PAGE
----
Iceland Mag

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Iceland Mag


Earthquake in Bárðarbunga: No sign of decreasing activity

By Staff

  • Bárðarbunga The two cauldrons in the ice cap which covers the giant caldera of the volcano are caused by growing geothermal activity. Photo/Tómas Guðbjartsson

The monster volcano Bárðarbunga continued to tremble over the weekend. A 3.5 magnitude quake was detected in the east-southeast part of the caldera early Saturday morning. The epicenter of the quake was at a significant depth of 11 km (6.8 mi). The quake was not accompanied by a swarm of smaller tremors. 

Read more: Quick primer on Bárðarbunga, Iceland's most powerful volcano

Bárðarbunga has been showing significant activity in recent months. Several powerful earthquake swarms have shaken the volcano, including the largest quake detected since the end of the last eruption from the Bárðarbunga system, the Holuhraun eruption of 2014-15. According to the seismologists at the Icelandic Meteorological Office there are no signs of growing volcanic activity, as the weekend's tremor was a continuation of activity which has been ongoing since the end of the Holuhraun eruption. 

Activity shows no signs of slowing down
While there are no signs of imminent volcanic activity there are also no signs of decreasing activity in the volcano. Significant geothermal activity continues in the volcano's caldera, according to recent aerial studies of the ice cap which covers the volcano. A spike in geothermal activity in a volcano can only be caused by magma being thrust closer to the surface.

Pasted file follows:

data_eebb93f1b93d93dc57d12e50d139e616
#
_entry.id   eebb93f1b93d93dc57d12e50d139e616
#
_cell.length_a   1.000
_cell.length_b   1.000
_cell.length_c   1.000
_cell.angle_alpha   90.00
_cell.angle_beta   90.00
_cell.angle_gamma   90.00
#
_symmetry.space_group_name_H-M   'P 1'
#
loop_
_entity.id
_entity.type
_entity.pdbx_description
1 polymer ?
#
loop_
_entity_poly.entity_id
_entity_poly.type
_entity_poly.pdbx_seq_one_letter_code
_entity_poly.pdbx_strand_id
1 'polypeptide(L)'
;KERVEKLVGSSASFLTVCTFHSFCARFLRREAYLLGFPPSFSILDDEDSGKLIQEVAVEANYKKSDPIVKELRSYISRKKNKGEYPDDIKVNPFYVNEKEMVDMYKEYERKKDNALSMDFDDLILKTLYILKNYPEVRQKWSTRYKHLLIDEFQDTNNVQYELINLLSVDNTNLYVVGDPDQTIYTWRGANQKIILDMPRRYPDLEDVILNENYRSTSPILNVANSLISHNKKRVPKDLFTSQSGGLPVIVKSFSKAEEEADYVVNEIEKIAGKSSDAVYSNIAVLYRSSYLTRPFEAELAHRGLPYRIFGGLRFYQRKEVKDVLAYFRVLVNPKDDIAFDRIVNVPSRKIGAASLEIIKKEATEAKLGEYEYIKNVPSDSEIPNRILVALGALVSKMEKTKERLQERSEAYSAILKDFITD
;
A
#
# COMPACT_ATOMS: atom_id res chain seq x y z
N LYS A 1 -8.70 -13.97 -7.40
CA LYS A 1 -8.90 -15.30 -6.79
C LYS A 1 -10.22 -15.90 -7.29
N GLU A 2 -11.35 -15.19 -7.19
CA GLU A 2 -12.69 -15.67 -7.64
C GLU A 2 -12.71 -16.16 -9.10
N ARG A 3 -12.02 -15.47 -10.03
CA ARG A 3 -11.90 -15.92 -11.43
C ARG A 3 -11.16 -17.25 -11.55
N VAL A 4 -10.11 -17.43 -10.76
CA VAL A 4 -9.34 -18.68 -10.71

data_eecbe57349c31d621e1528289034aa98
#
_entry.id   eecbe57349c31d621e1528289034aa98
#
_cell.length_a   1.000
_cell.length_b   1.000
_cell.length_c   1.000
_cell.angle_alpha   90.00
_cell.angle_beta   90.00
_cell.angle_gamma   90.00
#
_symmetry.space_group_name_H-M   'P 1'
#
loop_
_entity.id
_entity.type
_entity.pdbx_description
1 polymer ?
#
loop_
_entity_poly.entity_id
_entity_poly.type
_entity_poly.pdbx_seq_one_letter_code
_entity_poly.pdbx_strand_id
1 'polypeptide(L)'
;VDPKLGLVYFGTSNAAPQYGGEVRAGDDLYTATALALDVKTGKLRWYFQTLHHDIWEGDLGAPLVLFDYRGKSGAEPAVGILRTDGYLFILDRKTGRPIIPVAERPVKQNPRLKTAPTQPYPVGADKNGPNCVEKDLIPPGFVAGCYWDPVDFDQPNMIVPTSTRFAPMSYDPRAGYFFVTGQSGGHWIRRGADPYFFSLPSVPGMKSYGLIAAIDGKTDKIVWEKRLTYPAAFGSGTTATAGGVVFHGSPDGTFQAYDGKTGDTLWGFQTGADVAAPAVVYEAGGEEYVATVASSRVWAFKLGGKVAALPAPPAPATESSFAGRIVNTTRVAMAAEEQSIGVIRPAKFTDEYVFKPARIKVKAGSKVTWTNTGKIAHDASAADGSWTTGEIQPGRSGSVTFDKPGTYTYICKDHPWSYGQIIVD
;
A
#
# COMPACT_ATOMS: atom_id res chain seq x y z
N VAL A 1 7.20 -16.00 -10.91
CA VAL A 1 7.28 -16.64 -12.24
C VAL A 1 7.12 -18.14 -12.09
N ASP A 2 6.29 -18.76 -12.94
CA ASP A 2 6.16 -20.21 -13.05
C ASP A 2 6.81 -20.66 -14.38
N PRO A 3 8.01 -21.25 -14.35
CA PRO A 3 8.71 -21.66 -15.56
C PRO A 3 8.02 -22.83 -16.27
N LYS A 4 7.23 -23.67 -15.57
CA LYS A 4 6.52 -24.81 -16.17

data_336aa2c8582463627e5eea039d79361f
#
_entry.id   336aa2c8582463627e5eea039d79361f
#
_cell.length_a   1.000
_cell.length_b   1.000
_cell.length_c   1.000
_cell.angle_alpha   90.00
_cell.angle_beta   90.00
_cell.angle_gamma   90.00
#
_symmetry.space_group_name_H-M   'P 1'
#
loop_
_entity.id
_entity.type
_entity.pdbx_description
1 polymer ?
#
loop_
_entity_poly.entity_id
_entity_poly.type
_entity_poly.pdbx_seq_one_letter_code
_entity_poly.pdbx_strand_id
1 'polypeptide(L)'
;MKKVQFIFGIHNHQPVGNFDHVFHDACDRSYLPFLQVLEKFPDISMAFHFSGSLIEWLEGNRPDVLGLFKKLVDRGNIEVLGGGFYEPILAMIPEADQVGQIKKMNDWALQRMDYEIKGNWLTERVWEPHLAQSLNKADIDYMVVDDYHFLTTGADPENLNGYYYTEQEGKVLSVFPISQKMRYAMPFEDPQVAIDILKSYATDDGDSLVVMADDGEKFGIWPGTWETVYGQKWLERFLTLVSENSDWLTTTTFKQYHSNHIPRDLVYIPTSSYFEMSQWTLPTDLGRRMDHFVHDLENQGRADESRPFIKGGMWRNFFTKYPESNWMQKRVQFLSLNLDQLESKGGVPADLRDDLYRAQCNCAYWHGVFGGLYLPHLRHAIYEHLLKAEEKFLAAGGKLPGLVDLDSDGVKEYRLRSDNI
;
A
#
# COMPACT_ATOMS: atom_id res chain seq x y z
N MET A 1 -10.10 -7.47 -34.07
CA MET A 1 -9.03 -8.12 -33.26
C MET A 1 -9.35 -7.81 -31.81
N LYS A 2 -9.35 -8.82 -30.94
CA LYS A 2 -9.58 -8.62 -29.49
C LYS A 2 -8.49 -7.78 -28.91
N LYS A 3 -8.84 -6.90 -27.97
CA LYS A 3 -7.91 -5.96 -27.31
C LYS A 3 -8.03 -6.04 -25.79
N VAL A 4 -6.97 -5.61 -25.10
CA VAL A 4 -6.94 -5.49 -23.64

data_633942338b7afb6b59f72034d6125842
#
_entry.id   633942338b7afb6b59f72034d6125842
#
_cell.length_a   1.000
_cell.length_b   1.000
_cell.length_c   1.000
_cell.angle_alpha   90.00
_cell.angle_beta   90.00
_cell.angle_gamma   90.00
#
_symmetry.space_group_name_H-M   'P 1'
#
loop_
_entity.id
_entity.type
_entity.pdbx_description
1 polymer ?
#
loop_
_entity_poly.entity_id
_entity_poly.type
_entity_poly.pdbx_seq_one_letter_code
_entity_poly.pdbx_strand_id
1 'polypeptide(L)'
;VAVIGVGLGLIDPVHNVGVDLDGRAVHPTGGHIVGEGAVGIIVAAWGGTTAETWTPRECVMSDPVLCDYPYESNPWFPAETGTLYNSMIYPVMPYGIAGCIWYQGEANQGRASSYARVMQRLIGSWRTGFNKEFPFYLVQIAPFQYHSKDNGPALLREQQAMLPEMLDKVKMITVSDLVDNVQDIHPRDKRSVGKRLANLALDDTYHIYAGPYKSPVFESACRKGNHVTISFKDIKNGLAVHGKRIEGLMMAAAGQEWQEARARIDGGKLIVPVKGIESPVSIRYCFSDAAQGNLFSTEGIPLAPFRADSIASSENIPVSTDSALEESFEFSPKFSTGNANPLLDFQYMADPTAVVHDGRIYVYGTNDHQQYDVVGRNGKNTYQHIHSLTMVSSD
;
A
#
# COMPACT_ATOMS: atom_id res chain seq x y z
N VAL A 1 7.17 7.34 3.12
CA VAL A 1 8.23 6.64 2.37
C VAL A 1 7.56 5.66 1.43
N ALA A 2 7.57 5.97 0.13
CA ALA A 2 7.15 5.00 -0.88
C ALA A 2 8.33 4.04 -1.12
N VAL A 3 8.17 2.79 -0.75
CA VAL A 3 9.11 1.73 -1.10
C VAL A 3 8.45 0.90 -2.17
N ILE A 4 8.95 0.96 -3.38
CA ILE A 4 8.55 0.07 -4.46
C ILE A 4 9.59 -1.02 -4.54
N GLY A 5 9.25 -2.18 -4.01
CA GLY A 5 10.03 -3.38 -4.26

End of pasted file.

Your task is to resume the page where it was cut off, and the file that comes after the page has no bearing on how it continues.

Prior to the beginning of the 2014-15 Holuhraun eruption scientists knew of on geothermal areas in the Bárðarbunga caldera, but in the lead up to the eruption two large ice cauldrons were formed in the ice cap over the Bárðarbunga, as geothermal activity in the caldera increased. The activity has by now managed to melt two holes through the ice cap, exposing the ground beneath the glacier. These cauldrons have filled with snow in past years, but this year the two cauldrons remain completely exposed as the geothermal activity melts any snow and ice.

These photos, taken by the environmental activist and explorer Tómas Guðbjartsson show what the ice cauldrons looked like over the weekend:

Bárðarbunga caldera, ice cauldrons

The Cauldrons In recent years the cauldrons have filled with snow in winter. Not this year. Photo/Tómas Guðbjartsson


Bárðarbunga caldera, ice cauldrons
Steam and ice Steam from the geothermal area in the caldera is vented through the ice and snow. Photo/Tómas Guðbjartsson


Bárðarbunga caldera, ice cauldrons
Seeing daylight for the first time in aeons The ground beneath the glacier has not been exposed to the sun for thousands of years. Tómas Guðbjartsson


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